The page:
Chevy Avalanche Road Trip: That’s a Wrap

Posted on 26. May, 2012 by in Auto News

We have. Finished our tour of the country last week with a new Chevy Avalanche with a full charge of the dorm room furniture, luggage, and a lot of clothes Our last day on the road spent across the board of Utah, a splinter of Arizona, heading into the desert of Nevada in Las Vegas touch deeply, and eventually cover the entire state of California, before we put it in our final destination near Los Angeles .

If you have never made the run south on I-15 from Salt Lake City in Southern California, you are not some spectacular scenery. Some of our most popular routes along this long journey was through the Virgin River Gorge and over the Nevada desert.

In total we drove 2937 miles before we pulled into our driveway for six tanks of gas, average 17.85 mpg, consuming 165.5 gallons fuel and makes about 490 miles between fillups. The average cost of our fillups was $ 110.40 and we usually ran the tank down to zero miles as we could (after our remaining range of on-board computers) left. We should note also tell the computer to us, we did not drive more miles off the fuel, we typically had at least four more gallons in the tank. The closest we got to run the tank completely empty (thank you 31 gallons tank) was using just over 28 gallons. We took possession of the truck with just over 4000 miles on it and turned it back to GM at just the 8000th Prompted with the On-board computers and sensors, and information could tire pressure, trans temperature residual range, hours of operation, and a plurality of other data points along the journey to be monitored.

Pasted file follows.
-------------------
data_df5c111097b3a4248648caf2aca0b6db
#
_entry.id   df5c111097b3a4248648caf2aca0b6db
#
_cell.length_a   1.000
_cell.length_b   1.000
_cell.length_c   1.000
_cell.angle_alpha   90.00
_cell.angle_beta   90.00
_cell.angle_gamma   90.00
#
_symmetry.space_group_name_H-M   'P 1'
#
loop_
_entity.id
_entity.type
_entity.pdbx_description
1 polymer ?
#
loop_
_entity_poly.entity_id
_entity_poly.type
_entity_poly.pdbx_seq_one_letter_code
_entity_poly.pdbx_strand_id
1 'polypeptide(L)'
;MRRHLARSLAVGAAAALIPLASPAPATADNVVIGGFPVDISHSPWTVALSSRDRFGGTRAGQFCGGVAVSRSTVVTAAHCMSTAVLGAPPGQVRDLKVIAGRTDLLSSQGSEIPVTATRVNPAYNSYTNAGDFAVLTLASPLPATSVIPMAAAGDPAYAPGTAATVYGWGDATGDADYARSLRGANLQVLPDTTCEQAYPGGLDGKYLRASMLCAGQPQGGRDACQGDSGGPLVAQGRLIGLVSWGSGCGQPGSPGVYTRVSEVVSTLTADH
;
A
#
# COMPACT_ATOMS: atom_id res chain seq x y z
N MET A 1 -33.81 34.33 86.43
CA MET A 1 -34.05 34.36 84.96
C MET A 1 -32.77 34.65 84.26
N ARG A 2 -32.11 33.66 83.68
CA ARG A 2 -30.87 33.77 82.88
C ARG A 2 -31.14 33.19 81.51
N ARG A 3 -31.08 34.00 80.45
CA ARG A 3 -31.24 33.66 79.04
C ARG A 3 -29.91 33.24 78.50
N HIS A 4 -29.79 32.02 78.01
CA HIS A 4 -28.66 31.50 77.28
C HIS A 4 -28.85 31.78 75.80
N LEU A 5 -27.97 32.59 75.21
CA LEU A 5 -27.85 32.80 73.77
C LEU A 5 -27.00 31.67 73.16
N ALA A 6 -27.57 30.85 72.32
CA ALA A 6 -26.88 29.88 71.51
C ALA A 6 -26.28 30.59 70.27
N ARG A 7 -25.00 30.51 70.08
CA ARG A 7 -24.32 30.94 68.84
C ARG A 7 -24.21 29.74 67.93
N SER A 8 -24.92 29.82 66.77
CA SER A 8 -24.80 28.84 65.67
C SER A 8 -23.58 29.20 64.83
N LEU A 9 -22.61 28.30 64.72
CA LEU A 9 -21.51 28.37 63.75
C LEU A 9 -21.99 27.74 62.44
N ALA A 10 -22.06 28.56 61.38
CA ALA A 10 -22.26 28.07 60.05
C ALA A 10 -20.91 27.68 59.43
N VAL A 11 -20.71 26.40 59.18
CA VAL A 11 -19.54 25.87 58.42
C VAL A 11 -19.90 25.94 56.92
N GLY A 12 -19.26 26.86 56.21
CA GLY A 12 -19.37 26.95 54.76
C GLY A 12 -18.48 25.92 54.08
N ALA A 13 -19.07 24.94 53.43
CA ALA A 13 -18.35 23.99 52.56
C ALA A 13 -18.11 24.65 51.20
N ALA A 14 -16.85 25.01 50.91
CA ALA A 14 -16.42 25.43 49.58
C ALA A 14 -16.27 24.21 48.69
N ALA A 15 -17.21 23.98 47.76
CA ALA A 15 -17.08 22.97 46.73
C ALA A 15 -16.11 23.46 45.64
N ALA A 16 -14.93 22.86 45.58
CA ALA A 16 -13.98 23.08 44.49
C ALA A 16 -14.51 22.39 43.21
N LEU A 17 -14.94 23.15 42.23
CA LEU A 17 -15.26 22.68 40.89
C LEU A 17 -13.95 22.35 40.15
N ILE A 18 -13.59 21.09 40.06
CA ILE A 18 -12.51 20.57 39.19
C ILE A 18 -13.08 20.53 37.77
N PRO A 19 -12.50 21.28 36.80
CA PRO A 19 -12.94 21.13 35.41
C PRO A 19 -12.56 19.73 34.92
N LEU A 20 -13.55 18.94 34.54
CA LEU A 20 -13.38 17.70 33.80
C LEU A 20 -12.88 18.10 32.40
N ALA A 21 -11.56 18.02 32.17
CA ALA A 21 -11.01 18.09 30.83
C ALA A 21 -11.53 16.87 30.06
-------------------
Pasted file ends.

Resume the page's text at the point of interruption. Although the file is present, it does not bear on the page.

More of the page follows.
These are the hard numbers, but live with the Avalanche for this type of travel meant that we have learned some interesting details about the truck as well. To begin, we think it's a shame a "hybrid" like this (in the truest sense of the word) can not find a way to survive. The Avalanche looks like the off-spring of a pickup truck (in appearance) and SUV (in platform), but the storage and versatility advantages alone should be the right choice for a significant number of buyers make. We had just over 1000 pounds things in bed, safely protected under the hard tonneau cover, filled with the exterior storage boxes as well, and all our passengers were pleasantly isolated from all the gear up front. The only gear we had with us in our four-person cabin was our night clothes. And knowing we had the opportunity to drop the midgate any time to create even more storage capacity was to have a nice backup.

From the passenger seat, I was told the seats were very comfortable and the heating and cooling capabilities were wonderful, as recorded our route, the hot deserts of the Southwest and a few snow flurries in Colorado. They were also very easy to adjust, even for someone who is. Them in a sleeping bag Lounge (students do not seem very good, before 10.00 clock) turn requires

In terms of fuel, we have multiple routes, where we lowered our average speeds closer to the highway at 65 and 70 miles per hour and got about 20 mpg (on the computer), but it was uncomfortable – even the big rigs were us past. Our average speed on the major highways were closer to 75 and 80 mph (where permissible statutory limits), which certainly cut into our mpg figures. What the AFM cylinder deactivation function again, after the on-board computer, it was not much use when cruising along about 73 mph, thanks to which our 3.42:1 gear loafed, at 1400 rpms. Below this speed, however, was quite active cylinder deactivation to help stretch our mileage. The system is relatively invisible, ie it is impossible to detect, when the fuel is switched off and is in the "V-4" mode. However, only is ignited when the sleep-injectors are new, can inject fuel into the cylinder, a sensitive rider. A feeling of the slight V-4 V-8 shudder